If you've been to a National Street Rod Association event, you've seen these guys. They're the ones in the snappy red-and-white shirts inspecting every crevice of various street rods like they were looking for loose change. But they're not. And they're not judges either. They're members of the NSRA Safety Division, and what they're looking for are ways to improve the safety of the cars rolling through their national events. Every rod that passes the 16-point inspection-which is completely voluntary and completely free-is rewarded with a little windshield sticker (called the NSRA Vehicle Safety Inspection Certification Sticker). Rods that pass the recommended 23-point inspection earn a "Safety 23" pin, too.
According to Frank Salerno, NSRA's National Safety Director, the program was started by Loctite back in 1972. Three years later, the first National Safety Director was appointed, along with seven Chief Inspectors. Today there are an additional 64 State Inspectors. These guys look at more than 15,000 street rods every year.
We went over to the vehicle safety inspection area at the NSRA Northeast Nats in Burlington, Vermont, to find out exactly what these guys do when they inspect somebody's rod. The first person we met was Dennis O'Brien, Chief Safety Inspector of the Northeast Division, who gave us the lowdown on each of the 23 inspection items, what the inspectors look for, and some of the builder blunders they've uncovered over the years.
Sixteen Required ItemsVehicles must satisfy the following 16 items to pass the inspection:
Horn-An electric horn with an easily accessible switch or button is required to pass. Inspectors check that the horn can be heard at a distance of 200 feet in front of the car.
Speed Indicator-Inspectors are looking for either a speedometer or a tachometer. If only a tach is used, the face must be marked to indicate 65 mph. Accuracy is verified by the good old "honor system."
Rearview Mirror-This one's simple. A securely mounted interior or exterior mirror-with no cracks-is required.
Glass-Inspectors require safety plate, Lexan, or tempered glass, with no cracks. Dennis says they will sometimes run across a barn-fresh rod running the original plate glass, which breaks easily and can be extremely dangerous when it does.
Lighting-NSRA guys check for two headlights with functioning high-beams and low-beams, at least one taillight and brake light, and a license plate light. Turn indicator lights are not required but are checked if the car has them.
Windshield Wipers-Many rods don't have wipers, and this is one of the most common reasons people don't pass, according to Dennis. An electric or vacuum-operated wiper is required, no hand-operated wipers. A removable clip-on electric wiper with an accessory wire is allowed on roadsters but must be in place during the inspection.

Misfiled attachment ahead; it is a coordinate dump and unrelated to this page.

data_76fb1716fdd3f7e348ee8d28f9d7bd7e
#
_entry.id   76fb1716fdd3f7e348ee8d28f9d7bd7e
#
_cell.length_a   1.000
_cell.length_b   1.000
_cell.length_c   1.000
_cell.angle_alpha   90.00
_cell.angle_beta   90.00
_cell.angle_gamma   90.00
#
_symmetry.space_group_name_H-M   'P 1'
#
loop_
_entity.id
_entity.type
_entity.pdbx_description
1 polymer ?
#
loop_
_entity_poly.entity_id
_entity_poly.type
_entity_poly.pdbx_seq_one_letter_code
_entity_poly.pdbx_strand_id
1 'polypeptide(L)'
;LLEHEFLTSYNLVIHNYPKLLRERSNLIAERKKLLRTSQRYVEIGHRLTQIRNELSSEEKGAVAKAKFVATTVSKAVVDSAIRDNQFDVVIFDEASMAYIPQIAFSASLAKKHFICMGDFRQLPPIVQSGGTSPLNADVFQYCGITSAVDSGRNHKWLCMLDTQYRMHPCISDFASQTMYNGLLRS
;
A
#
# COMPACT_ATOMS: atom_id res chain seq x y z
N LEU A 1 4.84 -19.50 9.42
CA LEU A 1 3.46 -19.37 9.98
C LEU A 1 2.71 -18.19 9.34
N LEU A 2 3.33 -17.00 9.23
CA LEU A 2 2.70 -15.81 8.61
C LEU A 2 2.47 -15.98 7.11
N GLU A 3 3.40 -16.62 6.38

Auto Transmission Lockout-A Neutral safety switch, allowing the car to start in Park or Neutral only, can be a hassle to install after an engine swap and is the other big cause for failing the inspection. Even so, Dennis and the other inspectors consider this an important item. Sometimes the fix is just an adjustment.
Tires-Radial or bias-ply tires must be DOT-approved with a minimum 3/32-inch tread. No slicks or Indy-style tires allowed. Inspectors check for rubbing and tire condition.
Steering-Inspectors look for excessive play, binding, or rubbing. They check the mounting of the steering box and linkages, tie rod ends, or steering arms. They inspect the column and U-joints by turning the wheel back and forth or holding the wheel while they feel for excess play. Worn joints, or joints not securely attached, are a common culprit.
Throttle Linkage-This is important. The throttle linkage must not travel past center of the carburetor at full throttle and must return to idle when the throttle is released. Throttle return springs are checked.
Fuel System-In addition to leaks and proper line installation, inspectors check that the tank is located in the rear of the vehicle, contains a sealed filler pipe, and is vented to the outside of the car.
Exhaust-Two specific criteria are no leaks and that the system extends past the front door and exits away from the car. Dennis told us that mufflers aren't specifically mentioned in the rules but are a subjective call. "There are always the guys with weed burners showing off," he admitted, "but we don't usually find them coming through the safety inspection."
Self-Aligning Rod Ends-Inspectors examine for cracks, binding, wear, and sloppiness. Tie rods are also checked for fractures and excessive play.
Shock Absorbers-Highboys and T-buckets are sometimes missing front shocks, but inspectors are looking for one at each wheel. They also check the position of the shocks and the condition of the mounts. If a car has airbags, they make sure they're installed correctly, check the hardware, and look for any misalignment or rubbing.
Brakes-Four-wheel brakes are required. Safety crews inspect the lines for proper mounting and routing. They look for flexible lines at the wheels and check for leaks. Brake pedal travel is also checked. Copper lines are not allowed.
Scrub Line-Inspectors stretch a taut string from the bottom of each of the wheel rims to the bottom of the adjacent tires. No steering, suspension, or chassis components should descend below that line, since they would come in contact with the ground in the event of tire failure.
Seven Recommended ItemsIn addition to these sixteen items, the NSRA safety inspectors also evaluate the following seven items. These are not required to pass the inspection but are recommended.
Windshield-The glass must be safety plate, AS-1 glass (double sheet of tempered glass laminated with plastic film in between) being preferred.